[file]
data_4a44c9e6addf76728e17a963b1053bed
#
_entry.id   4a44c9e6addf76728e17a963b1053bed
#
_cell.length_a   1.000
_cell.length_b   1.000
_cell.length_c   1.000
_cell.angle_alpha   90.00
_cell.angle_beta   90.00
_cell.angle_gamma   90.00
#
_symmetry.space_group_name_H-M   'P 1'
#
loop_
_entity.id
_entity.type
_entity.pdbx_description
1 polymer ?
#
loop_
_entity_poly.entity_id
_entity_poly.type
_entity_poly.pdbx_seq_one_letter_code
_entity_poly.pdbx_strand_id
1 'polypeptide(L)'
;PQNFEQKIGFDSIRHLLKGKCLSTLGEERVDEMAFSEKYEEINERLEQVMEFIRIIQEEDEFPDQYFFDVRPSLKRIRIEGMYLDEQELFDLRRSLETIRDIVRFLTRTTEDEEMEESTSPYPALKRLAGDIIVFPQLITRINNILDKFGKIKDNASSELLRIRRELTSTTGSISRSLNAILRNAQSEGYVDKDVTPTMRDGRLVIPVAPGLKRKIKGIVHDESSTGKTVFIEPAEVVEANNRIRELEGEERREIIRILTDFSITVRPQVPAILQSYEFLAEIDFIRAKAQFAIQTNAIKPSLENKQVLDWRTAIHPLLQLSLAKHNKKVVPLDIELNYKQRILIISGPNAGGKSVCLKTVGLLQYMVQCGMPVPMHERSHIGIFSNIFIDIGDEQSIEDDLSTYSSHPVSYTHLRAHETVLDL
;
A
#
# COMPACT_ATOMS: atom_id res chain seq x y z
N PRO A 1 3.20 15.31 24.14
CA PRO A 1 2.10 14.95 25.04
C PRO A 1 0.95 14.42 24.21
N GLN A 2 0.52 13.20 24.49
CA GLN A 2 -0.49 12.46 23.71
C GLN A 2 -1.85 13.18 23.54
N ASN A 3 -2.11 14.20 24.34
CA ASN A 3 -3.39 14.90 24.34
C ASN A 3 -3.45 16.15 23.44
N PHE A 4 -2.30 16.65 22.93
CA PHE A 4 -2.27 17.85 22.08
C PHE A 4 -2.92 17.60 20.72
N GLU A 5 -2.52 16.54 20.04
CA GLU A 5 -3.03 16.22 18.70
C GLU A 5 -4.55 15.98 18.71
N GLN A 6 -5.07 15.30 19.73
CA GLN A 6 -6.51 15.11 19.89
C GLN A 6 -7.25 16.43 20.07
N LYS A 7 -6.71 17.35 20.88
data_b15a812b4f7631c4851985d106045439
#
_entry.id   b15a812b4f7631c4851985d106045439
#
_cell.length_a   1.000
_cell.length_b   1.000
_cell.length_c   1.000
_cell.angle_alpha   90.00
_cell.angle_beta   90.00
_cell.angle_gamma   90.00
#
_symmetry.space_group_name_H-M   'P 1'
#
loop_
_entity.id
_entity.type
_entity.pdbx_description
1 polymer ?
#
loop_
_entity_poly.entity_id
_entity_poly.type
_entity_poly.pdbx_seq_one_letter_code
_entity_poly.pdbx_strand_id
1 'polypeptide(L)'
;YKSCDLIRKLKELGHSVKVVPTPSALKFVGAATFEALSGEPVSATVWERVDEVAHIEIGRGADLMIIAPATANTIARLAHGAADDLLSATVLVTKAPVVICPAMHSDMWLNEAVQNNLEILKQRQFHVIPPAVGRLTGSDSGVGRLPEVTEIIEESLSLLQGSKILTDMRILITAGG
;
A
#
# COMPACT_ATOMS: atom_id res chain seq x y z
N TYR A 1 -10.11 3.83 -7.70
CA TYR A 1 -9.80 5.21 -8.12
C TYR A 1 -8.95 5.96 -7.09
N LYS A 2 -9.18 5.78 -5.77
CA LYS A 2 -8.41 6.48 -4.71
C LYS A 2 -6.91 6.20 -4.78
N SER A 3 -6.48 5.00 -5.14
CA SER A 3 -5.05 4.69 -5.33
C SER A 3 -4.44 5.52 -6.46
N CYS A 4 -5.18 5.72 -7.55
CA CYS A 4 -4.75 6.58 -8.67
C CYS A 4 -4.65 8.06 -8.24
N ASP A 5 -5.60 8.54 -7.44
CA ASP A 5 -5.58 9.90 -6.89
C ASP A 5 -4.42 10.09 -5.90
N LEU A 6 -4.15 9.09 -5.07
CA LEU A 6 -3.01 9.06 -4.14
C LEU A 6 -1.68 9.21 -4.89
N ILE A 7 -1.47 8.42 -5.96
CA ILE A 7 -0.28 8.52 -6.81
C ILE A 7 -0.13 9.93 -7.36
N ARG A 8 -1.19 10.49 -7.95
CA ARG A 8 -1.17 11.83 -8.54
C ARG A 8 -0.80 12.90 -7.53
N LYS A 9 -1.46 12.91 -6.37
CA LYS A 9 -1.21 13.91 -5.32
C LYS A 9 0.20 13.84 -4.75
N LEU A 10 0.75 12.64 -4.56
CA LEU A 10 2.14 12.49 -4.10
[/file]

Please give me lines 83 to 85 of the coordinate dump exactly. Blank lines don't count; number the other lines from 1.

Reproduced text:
N LYS A 2 -9.18 5.78 -5.77
CA LYS A 2 -8.41 6.48 -4.71
C LYS A 2 -6.91 6.20 -4.78